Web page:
Paul Booth chats to Filmmaker Michael Ng…
Michael Ng recently directed his first short Peace by Piece and it premiered at The 33rd Hawaii International Film Festival. After a long week at the festival, Mike graciously took the time to chat with Influx.
Paul Booth: Tell us about Peace by Piece.
Michael Ng: Peace by Piece is my first foray into writing, producing, and directing. It is a dramatic short about a woman whose life gets turned upside down when she receives troubling news regarding her father. She is forced to decide whether to reach out to the man from whom she has been estranged for more than twenty years.
PB: You wrote, produced and directed. Did you act as well? Which hat was the hardest to wear?
MN: Actually, I prefer not to act in my own films. I am so critical of myself that I would probably drive my cast and crew up the wall. We’ll never be able to move forward because I would demand to do numerous takes…maybe hundreds just to get it perfect, which we all know is impossible. Haha!
MN: For me, writing is the most difficult part. It has always been a weakness of mine. It requires focus, discipline, creativity, and a whole lot of patience. As a writer, you need to be able to sit in front of a computer, tune everything out, and type away for hours at a time. I’m the kind of person that can barely sit still for ten minutes.
PB: How did the screenings at the Hawaii International Film Festival go?
MN: It was a whirlwind experience. It was nerve-racking and exhilarating at the same time. We had two sold out screenings, but the true highlight was seeing my cast, crew, family, and friends in the audience. They made my first experience so much more special. The tremendous outpouring of love and support is something that I will never forget or take for granted.
PB: What made you want to direct this film?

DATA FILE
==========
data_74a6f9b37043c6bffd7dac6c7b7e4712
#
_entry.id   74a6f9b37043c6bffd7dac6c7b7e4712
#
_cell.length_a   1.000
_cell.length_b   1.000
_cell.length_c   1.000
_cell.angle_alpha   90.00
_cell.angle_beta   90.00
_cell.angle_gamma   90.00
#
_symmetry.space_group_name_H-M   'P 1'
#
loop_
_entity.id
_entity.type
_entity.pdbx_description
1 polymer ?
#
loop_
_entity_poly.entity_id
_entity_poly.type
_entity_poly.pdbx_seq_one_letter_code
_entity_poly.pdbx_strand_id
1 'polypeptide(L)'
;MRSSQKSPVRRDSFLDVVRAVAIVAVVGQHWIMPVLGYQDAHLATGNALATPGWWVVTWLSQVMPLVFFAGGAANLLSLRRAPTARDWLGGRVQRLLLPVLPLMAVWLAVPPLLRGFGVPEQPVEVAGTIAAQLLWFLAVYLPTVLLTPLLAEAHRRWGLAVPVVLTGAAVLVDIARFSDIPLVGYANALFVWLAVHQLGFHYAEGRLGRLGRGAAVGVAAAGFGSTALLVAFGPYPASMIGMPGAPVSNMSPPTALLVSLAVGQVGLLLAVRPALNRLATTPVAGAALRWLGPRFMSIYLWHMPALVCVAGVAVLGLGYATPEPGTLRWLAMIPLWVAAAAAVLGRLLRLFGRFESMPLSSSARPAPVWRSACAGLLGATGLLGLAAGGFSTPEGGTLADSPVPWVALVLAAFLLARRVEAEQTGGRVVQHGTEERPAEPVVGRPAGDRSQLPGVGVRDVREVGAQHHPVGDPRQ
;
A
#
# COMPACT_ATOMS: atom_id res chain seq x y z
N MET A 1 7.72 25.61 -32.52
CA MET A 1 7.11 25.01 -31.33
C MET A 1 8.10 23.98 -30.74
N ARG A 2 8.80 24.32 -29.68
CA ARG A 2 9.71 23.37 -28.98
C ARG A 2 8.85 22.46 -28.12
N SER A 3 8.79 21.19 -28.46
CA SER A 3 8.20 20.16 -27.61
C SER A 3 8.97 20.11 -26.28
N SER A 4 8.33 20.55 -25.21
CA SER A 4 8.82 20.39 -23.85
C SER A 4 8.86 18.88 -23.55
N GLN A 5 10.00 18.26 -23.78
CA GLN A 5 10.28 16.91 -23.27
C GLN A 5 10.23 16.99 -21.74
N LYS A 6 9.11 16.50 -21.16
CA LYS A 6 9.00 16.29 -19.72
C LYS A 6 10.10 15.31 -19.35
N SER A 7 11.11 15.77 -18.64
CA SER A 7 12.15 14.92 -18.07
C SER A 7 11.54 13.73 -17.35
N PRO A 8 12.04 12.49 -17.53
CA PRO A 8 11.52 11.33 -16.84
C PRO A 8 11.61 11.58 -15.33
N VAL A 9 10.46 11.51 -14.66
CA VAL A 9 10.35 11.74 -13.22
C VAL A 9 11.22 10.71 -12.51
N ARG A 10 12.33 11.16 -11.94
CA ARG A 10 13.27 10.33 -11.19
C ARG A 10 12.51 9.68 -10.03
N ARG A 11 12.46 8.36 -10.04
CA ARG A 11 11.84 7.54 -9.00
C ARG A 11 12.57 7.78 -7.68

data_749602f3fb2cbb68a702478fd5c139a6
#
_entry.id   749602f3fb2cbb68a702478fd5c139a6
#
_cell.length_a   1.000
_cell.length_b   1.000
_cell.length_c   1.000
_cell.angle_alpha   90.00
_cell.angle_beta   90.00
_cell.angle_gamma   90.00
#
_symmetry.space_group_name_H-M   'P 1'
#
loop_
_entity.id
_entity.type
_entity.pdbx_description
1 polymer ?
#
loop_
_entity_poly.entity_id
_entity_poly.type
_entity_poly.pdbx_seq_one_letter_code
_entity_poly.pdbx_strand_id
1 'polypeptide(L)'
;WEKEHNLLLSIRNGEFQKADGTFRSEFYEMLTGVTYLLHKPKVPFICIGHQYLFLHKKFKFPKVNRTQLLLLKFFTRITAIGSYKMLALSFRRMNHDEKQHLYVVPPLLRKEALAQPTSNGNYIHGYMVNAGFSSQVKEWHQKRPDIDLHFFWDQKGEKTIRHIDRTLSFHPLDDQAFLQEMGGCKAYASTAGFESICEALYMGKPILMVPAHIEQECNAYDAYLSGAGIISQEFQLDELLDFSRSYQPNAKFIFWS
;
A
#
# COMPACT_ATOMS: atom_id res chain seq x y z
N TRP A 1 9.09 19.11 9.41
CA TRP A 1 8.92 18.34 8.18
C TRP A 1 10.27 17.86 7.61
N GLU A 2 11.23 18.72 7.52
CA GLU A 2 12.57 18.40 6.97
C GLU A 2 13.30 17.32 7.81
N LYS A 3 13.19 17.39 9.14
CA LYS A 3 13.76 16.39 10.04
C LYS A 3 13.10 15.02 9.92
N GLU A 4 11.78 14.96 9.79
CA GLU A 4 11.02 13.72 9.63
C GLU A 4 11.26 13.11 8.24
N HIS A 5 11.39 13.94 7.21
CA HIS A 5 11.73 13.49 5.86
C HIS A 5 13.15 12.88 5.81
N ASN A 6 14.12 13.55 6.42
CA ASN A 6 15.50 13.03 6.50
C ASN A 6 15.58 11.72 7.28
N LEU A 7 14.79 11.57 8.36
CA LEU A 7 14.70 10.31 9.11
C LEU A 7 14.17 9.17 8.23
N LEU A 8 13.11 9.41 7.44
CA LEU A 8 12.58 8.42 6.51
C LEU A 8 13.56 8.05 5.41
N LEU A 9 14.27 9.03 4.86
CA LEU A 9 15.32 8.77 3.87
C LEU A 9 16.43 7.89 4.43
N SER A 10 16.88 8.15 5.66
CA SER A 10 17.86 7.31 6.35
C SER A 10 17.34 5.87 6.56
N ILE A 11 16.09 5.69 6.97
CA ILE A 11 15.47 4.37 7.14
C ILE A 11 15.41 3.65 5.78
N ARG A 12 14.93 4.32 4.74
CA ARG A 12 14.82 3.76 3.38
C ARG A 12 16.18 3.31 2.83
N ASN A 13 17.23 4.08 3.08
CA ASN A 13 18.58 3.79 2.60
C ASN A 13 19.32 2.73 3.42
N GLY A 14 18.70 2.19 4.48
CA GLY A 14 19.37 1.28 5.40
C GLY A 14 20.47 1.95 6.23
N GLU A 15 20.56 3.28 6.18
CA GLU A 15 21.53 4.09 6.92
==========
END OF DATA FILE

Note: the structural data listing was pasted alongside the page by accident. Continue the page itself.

MN: Not too many people know this about me, but I’ve been wanting to try my hand at directing for a very long time. Probably about 10 years now. I just never had the courage to actually do it. Now that I’m older, I felt that it was time…time to stop dreaming and start doing.
PB: You are also an accomplished actor. Have you acted in Theatre, T.V. or Film?
MN: Yes, I actually started my career on the stage and I slowly worked my way into the T.V. and Film industry. I graduated from the Kaimuki High School Performing Arts Center in Honolulu and went on to receive my Bachelor’s Degree in Theatre from the University of Hawaii at Manoa. I’ve done everything from Shakespeare, Musicals, Sketch Comedy, Children’s Theatre, Kabuki, you name it.
In 2012, ABC was producing a new series created by Shawn Ryan (The Shield, The Chicago Code) and Karl Gajdusek (Oblivion) titled Last Resort and I just happened to be in the right place at the right time. They took a chance on me and cast me in a principal role starring opposite Andre Braugher, Scott Speedman, Robert Patrick, among others. Unfortunately, the series didn’t last as long as we had hoped, but being able to work and learn from powerhouse actors, masterful directors, and brilliant writers was an absolute dream come true. I am forever grateful for the opportunity.
PB: What is next for you? Any acting gigs?
MN: I just worked on Cameron Crowe’s new, yet to be titled feature that’s being filmed here in Hawaii. I play a tech guy in the movie and it’s currently set to be released late next year. In the meantime, I would love to write, produce, and direct more films. I’ve collected a lot of stories over the years so it would be nice to start turning those ideas into something more than just images in my mind.
PB: What was the best part of directing? What did you learn the most about directing, you did not know before?
MN: For me, the best part about directing is being able to see your ideas and vision come to life. I still have a lot to learn and I’m not even close to being perfect, but I am proud of how far I’ve come and I hope to continue growing as a filmmaker.
Helming a project is not as easy as it looks. It takes a lot of time, work, and dedication. Going into this, I wasn’t aware of the amount of work and time it takes to complete a film. “Peace by Piece” took me six months from start to finish and that’s working everyday for at least 8 hours a day. There were no days off because there’s always something that needed to be done. Even when you’re not physically working on the film, you’re constantly thinking about it. And when something goes wrong or does not work out as planned, you need to be able to think on your feet. But that is what makes this job so exciting and when you finally get to see the film in it’s final form, it is the most rewarding sense of accomplishment one can feel. I wouldn’t trade this experience in for the world.
PB: What is your message to other filmmakers.
MN: Keep inspiring and continue sharing your stories.
Interview by Paul Booth, Lead Entertainment Writer
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